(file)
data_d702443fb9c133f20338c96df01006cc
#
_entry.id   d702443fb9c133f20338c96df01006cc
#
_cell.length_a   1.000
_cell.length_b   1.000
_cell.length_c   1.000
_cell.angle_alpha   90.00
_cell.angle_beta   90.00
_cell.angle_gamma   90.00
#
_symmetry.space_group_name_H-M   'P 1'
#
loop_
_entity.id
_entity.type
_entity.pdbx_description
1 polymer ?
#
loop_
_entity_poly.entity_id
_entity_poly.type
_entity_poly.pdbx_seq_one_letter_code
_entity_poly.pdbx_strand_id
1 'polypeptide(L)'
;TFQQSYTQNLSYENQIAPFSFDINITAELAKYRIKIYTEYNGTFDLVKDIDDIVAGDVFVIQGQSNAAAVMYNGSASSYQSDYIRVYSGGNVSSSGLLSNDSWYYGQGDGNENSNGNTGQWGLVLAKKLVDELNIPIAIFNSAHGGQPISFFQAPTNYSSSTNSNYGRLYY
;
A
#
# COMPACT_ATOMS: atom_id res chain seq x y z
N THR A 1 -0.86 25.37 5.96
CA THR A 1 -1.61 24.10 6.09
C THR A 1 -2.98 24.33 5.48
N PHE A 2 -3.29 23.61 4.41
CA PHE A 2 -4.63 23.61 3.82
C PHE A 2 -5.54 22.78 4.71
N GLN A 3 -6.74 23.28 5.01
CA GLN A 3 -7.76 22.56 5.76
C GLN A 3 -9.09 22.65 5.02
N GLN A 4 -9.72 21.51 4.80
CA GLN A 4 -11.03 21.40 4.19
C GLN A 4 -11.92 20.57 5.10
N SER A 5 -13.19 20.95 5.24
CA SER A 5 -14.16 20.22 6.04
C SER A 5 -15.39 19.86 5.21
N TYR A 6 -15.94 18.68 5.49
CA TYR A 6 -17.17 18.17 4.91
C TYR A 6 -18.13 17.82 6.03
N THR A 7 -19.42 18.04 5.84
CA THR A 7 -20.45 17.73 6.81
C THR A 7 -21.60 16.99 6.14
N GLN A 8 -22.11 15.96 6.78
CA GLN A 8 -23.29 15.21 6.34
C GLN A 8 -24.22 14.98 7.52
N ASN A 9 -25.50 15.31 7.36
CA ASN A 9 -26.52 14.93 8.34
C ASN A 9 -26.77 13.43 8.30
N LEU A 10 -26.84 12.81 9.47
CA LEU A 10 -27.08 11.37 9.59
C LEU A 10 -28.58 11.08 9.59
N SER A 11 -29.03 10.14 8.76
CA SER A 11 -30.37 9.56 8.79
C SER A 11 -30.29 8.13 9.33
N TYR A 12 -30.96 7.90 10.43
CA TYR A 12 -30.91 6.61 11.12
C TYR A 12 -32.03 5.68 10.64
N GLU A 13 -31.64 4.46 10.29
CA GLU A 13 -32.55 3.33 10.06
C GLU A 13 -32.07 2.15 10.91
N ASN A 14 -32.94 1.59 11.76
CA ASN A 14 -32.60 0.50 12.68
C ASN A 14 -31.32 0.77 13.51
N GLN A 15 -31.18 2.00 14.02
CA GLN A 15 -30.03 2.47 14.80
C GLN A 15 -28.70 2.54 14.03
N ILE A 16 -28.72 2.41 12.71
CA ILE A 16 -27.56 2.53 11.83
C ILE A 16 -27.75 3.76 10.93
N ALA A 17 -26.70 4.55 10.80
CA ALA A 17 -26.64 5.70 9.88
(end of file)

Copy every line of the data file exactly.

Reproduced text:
data_d702443fb9c133f20338c96df01006cc
#
_entry.id   d702443fb9c133f20338c96df01006cc
#
_cell.length_a   1.000
_cell.length_b   1.000
_cell.length_c   1.000
_cell.angle_alpha   90.00
_cell.angle_beta   90.00
_cell.angle_gamma   90.00
#
_symmetry.space_group_name_H-M   'P 1'
#
loop_
_entity.id
_entity.type
_entity.pdbx_description
1 polymer ?
#
loop_
_entity_poly.entity_id
_entity_poly.type
_entity_poly.pdbx_seq_one_letter_code
_entity_poly.pdbx_strand_id
1 'polypeptide(L)'
;TFQQSYTQNLSYENQIAPFSFDINITAELAKYRIKIYTEYNGTFDLVKDIDDIVAGDVFVIQGQSNAAAVMYNGSASSYQSDYIRVYSGGNVSSSGLLSNDSWYYGQGDGNENSNGNTGQWGLVLAKKLVDELNIPIAIFNSAHGGQPISFFQAPTNYSSSTNSNYGRLYY
;
A
#
# COMPACT_ATOMS: atom_id res chain seq x y z
N THR A 1 -0.86 25.37 5.96
CA THR A 1 -1.61 24.10 6.09
C THR A 1 -2.98 24.33 5.48
N PHE A 2 -3.29 23.61 4.41
CA PHE A 2 -4.63 23.61 3.82
C PHE A 2 -5.54 22.78 4.71
N GLN A 3 -6.74 23.28 5.01
CA GLN A 3 -7.76 22.56 5.76
C GLN A 3 -9.09 22.65 5.02
N GLN A 4 -9.72 21.51 4.80
CA GLN A 4 -11.03 21.40 4.19
C GLN A 4 -11.92 20.57 5.10
N SER A 5 -13.19 20.95 5.24
CA SER A 5 -14.16 20.22 6.04
C SER A 5 -15.39 19.86 5.21
N TYR A 6 -15.94 18.68 5.49
CA TYR A 6 -17.17 18.17 4.91
C TYR A 6 -18.13 17.82 6.03
N THR A 7 -19.42 18.04 5.84
CA THR A 7 -20.45 17.73 6.81
C THR A 7 -21.60 16.99 6.14
N GLN A 8 -22.11 15.96 6.78
CA GLN A 8 -23.29 15.21 6.34
C GLN A 8 -24.22 14.98 7.52
N ASN A 9 -25.50 15.31 7.36
CA ASN A 9 -26.52 14.93 8.34
C ASN A 9 -26.77 13.43 8.30
N LEU A 10 -26.84 12.81 9.47
CA LEU A 10 -27.08 11.37 9.59
C LEU A 10 -28.58 11.08 9.59
N SER A 11 -29.03 10.14 8.76
CA SER A 11 -30.37 9.56 8.79
C SER A 11 -30.29 8.13 9.33
N TYR A 12 -30.96 7.90 10.43
CA TYR A 12 -30.91 6.61 11.12
C TYR A 12 -32.03 5.68 10.64
N GLU A 13 -31.64 4.46 10.29
CA GLU A 13 -32.55 3.33 10.06
C GLU A 13 -32.07 2.15 10.91
N ASN A 14 -32.94 1.59 11.76
CA ASN A 14 -32.60 0.50 12.68
C ASN A 14 -31.32 0.77 13.51
N GLN A 15 -31.18 2.00 14.02
CA GLN A 15 -30.03 2.47 14.80
C GLN A 15 -28.70 2.54 14.03
N ILE A 16 -28.72 2.41 12.71
CA ILE A 16 -27.56 2.53 11.83
C ILE A 16 -27.75 3.76 10.93
N ALA A 17 -26.70 4.55 10.80
CA ALA A 17 -26.64 5.70 9.88